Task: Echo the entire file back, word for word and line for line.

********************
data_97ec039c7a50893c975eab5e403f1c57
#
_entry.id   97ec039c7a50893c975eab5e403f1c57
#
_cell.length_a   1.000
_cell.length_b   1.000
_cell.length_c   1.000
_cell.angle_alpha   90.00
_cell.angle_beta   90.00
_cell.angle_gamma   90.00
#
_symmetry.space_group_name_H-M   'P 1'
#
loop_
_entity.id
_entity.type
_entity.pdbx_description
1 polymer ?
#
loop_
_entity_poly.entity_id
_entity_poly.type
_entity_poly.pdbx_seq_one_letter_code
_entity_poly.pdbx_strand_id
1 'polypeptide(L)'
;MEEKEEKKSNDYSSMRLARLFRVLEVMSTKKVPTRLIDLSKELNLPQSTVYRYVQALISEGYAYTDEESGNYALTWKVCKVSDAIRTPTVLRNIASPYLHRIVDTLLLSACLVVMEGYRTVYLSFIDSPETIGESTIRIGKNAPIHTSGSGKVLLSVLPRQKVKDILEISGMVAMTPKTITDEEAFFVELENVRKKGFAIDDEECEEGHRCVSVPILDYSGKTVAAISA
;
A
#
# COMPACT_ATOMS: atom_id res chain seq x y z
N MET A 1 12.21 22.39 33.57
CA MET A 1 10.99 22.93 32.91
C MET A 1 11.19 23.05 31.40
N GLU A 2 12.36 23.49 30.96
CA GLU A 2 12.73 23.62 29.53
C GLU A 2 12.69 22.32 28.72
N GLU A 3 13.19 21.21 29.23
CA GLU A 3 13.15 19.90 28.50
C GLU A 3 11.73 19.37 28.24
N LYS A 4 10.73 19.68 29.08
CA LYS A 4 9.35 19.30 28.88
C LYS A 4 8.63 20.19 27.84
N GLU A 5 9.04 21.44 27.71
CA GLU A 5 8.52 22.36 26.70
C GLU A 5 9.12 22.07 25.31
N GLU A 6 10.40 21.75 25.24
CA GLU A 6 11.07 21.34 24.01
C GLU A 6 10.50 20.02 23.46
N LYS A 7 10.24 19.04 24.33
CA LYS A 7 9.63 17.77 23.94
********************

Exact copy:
data_97ec039c7a50893c975eab5e403f1c57
#
_entry.id   97ec039c7a50893c975eab5e403f1c57
#
_cell.length_a   1.000
_cell.length_b   1.000
_cell.length_c   1.000
_cell.angle_alpha   90.00
_cell.angle_beta   90.00
_cell.angle_gamma   90.00
#
_symmetry.space_group_name_H-M   'P 1'
#
loop_
_entity.id
_entity.type
_entity.pdbx_description
1 polymer ?
#
loop_
_entity_poly.entity_id
_entity_poly.type
_entity_poly.pdbx_seq_one_letter_code
_entity_poly.pdbx_strand_id
1 'polypeptide(L)'
;MEEKEEKKSNDYSSMRLARLFRVLEVMSTKKVPTRLIDLSKELNLPQSTVYRYVQALISEGYAYTDEESGNYALTWKVCKVSDAIRTPTVLRNIASPYLHRIVDTLLLSACLVVMEGYRTVYLSFIDSPETIGESTIRIGKNAPIHTSGSGKVLLSVLPRQKVKDILEISGMVAMTPKTITDEEAFFVELENVRKKGFAIDDEECEEGHRCVSVPILDYSGKTVAAISA
;
A
#
# COMPACT_ATOMS: atom_id res chain seq x y z
N MET A 1 12.21 22.39 33.57
CA MET A 1 10.99 22.93 32.91
C MET A 1 11.19 23.05 31.40
N GLU A 2 12.36 23.49 30.96
CA GLU A 2 12.73 23.62 29.53
C GLU A 2 12.69 22.32 28.72
N GLU A 3 13.19 21.21 29.23
CA GLU A 3 13.15 19.90 28.50
C GLU A 3 11.73 19.37 28.24
N LYS A 4 10.73 19.68 29.08
CA LYS A 4 9.35 19.30 28.88
C LYS A 4 8.63 20.19 27.84
N GLU A 5 9.04 21.44 27.71
CA GLU A 5 8.52 22.36 26.70
C GLU A 5 9.12 22.07 25.31
N GLU A 6 10.40 21.75 25.24
CA GLU A 6 11.07 21.34 24.01
C GLU A 6 10.50 20.02 23.46
N LYS A 7 10.24 19.04 24.33
CA LYS A 7 9.63 17.77 23.94